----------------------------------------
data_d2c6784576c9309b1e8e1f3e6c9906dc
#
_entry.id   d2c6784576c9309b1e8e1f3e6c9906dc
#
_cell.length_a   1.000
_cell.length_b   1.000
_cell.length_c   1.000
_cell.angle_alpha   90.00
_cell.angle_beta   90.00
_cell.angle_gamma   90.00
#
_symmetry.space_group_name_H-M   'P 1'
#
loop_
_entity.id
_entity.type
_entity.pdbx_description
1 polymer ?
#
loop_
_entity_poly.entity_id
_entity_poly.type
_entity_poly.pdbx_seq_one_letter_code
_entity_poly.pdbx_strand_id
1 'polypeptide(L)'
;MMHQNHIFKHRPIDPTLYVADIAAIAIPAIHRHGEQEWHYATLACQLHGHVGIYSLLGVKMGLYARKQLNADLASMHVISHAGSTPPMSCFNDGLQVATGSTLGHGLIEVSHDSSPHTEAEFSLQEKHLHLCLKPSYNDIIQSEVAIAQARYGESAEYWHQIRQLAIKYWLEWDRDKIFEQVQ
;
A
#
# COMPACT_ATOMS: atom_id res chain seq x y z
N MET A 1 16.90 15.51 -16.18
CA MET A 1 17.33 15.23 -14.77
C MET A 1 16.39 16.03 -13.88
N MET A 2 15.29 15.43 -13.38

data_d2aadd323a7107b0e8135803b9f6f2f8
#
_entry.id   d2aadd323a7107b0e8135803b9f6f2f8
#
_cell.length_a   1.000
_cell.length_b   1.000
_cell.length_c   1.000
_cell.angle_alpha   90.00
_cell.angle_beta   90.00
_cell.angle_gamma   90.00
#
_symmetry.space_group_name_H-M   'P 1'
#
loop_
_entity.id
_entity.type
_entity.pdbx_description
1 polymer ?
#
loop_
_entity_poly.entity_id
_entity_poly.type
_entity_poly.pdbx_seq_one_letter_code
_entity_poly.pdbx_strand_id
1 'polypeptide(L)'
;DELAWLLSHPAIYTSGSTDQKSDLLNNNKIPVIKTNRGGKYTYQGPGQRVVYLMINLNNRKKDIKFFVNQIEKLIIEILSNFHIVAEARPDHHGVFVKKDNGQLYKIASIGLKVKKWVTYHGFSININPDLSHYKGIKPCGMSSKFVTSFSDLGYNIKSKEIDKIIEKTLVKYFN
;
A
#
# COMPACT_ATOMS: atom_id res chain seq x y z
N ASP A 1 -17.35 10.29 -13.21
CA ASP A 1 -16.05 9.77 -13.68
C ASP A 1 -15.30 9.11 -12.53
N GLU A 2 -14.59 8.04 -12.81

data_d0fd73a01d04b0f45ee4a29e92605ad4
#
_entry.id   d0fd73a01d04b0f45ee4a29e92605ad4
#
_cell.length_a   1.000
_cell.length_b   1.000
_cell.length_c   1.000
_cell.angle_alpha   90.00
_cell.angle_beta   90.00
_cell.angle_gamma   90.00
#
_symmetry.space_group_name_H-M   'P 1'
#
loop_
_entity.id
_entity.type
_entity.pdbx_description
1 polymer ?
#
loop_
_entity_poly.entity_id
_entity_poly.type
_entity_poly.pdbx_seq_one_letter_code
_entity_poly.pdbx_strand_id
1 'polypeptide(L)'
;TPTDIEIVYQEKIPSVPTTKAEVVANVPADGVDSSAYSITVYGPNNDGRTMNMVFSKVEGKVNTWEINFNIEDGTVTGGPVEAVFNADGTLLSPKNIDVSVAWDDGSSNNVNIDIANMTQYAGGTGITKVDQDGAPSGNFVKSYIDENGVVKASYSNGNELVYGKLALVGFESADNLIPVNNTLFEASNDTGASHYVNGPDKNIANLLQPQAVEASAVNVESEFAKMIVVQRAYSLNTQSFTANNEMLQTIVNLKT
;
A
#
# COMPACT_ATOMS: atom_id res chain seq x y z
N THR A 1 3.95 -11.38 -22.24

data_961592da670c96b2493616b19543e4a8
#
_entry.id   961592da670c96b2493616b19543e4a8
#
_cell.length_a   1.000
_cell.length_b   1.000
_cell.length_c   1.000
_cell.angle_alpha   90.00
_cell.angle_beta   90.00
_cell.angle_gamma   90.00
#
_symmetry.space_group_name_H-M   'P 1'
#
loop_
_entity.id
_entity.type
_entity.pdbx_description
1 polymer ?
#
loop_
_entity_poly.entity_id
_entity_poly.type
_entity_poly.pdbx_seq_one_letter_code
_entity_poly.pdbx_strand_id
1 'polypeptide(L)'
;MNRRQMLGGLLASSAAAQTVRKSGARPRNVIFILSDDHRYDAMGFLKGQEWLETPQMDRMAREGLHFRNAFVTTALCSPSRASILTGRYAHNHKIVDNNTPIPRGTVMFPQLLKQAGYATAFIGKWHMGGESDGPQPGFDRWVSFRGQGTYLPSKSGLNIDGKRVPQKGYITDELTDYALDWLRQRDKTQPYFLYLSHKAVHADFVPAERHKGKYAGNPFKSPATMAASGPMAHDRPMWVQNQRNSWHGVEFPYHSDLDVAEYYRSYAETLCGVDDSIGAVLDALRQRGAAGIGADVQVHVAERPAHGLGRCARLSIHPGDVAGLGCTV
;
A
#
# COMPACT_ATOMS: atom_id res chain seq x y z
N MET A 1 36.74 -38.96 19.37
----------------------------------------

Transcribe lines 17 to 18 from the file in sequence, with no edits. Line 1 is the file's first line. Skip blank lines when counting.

_entity.pdbx_description
1 polymer ?